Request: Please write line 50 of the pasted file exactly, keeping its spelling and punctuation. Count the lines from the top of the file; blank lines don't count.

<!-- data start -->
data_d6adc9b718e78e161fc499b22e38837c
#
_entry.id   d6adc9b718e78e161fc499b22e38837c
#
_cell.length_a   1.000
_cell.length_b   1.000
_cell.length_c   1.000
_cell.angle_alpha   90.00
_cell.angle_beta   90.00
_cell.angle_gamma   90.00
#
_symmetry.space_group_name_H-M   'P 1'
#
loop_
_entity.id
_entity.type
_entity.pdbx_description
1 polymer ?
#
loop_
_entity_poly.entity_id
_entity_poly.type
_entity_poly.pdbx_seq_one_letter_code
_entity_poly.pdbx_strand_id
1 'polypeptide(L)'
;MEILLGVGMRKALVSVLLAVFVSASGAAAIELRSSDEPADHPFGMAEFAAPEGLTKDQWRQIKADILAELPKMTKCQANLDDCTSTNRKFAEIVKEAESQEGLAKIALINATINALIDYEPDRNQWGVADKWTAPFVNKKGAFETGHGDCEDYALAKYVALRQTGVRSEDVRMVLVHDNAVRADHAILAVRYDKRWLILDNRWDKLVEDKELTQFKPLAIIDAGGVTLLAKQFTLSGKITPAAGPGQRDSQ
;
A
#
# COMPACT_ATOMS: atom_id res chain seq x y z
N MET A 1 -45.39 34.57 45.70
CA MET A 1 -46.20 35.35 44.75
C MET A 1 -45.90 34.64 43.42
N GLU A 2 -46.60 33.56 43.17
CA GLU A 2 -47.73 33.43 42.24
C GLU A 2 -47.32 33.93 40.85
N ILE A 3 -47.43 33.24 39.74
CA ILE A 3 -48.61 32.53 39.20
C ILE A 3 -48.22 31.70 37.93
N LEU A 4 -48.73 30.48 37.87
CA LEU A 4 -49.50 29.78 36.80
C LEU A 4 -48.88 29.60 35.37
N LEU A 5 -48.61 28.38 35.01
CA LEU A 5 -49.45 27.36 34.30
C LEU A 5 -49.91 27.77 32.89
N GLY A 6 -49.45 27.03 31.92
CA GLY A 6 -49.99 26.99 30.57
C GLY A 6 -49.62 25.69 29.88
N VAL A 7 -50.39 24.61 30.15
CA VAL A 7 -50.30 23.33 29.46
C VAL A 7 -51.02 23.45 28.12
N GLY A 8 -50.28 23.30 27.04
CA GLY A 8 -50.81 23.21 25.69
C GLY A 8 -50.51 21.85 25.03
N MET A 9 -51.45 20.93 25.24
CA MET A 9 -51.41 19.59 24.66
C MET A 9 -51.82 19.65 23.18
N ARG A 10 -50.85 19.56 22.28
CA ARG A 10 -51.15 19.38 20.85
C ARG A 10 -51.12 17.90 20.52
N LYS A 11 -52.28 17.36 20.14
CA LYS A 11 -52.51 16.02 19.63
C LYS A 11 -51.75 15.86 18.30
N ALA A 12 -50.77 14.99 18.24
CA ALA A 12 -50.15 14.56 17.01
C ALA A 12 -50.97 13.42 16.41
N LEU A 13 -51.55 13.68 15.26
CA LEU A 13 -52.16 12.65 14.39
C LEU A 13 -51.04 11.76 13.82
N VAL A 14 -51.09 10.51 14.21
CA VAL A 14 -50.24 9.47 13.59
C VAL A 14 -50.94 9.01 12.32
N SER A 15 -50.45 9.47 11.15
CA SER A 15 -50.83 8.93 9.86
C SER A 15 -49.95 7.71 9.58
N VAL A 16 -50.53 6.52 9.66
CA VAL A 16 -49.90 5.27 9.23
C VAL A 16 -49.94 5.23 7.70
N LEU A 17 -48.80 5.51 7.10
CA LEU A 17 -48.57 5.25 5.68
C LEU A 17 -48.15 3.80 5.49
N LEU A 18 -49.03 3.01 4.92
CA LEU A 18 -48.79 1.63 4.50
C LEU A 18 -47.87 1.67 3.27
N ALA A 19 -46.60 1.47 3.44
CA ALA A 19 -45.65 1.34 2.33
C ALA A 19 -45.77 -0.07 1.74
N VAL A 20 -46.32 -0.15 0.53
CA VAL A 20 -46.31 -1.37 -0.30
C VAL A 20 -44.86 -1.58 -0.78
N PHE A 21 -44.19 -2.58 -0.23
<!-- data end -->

CA VAL A 7 -50.30 23.33 29.46